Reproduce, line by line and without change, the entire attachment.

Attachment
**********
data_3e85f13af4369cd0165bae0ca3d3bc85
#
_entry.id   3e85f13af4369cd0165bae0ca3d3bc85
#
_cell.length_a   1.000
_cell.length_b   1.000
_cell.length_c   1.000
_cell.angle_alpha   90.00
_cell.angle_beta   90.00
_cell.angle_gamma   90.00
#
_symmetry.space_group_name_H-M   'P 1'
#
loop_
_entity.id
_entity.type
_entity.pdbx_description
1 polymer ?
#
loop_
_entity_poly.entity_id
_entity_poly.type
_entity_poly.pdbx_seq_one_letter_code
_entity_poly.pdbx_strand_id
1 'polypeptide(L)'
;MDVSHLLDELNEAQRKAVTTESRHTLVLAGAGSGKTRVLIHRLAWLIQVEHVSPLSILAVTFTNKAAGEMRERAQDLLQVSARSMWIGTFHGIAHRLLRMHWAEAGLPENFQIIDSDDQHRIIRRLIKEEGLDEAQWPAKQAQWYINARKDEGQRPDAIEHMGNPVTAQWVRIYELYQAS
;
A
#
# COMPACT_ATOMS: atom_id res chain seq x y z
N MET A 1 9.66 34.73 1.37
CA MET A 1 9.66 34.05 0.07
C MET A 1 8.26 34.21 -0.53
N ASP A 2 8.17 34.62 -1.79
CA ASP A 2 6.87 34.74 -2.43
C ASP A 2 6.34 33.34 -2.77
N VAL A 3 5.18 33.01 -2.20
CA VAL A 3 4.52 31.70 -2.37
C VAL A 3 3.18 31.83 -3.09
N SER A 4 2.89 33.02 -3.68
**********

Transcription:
data_3e85f13af4369cd0165bae0ca3d3bc85
#
_entry.id   3e85f13af4369cd0165bae0ca3d3bc85
#
_cell.length_a   1.000
_cell.length_b   1.000
_cell.length_c   1.000
_cell.angle_alpha   90.00
_cell.angle_beta   90.00
_cell.angle_gamma   90.00
#
_symmetry.space_group_name_H-M   'P 1'
#
loop_
_entity.id
_entity.type
_entity.pdbx_description
1 polymer ?
#
loop_
_entity_poly.entity_id
_entity_poly.type
_entity_poly.pdbx_seq_one_letter_code
_entity_poly.pdbx_strand_id
1 'polypeptide(L)'
;MDVSHLLDELNEAQRKAVTTESRHTLVLAGAGSGKTRVLIHRLAWLIQVEHVSPLSILAVTFTNKAAGEMRERAQDLLQVSARSMWIGTFHGIAHRLLRMHWAEAGLPENFQIIDSDDQHRIIRRLIKEEGLDEAQWPAKQAQWYINARKDEGQRPDAIEHMGNPVTAQWVRIYELYQAS
;
A
#
# COMPACT_ATOMS: atom_id res chain seq x y z
N MET A 1 9.66 34.73 1.37
CA MET A 1 9.66 34.05 0.07
C MET A 1 8.26 34.21 -0.53
N ASP A 2 8.17 34.62 -1.79
CA ASP A 2 6.87 34.74 -2.43
C ASP A 2 6.34 33.34 -2.77
N VAL A 3 5.18 33.01 -2.20
CA VAL A 3 4.52 31.70 -2.37
C VAL A 3 3.18 31.83 -3.09
N SER A 4 2.89 33.02 -3.68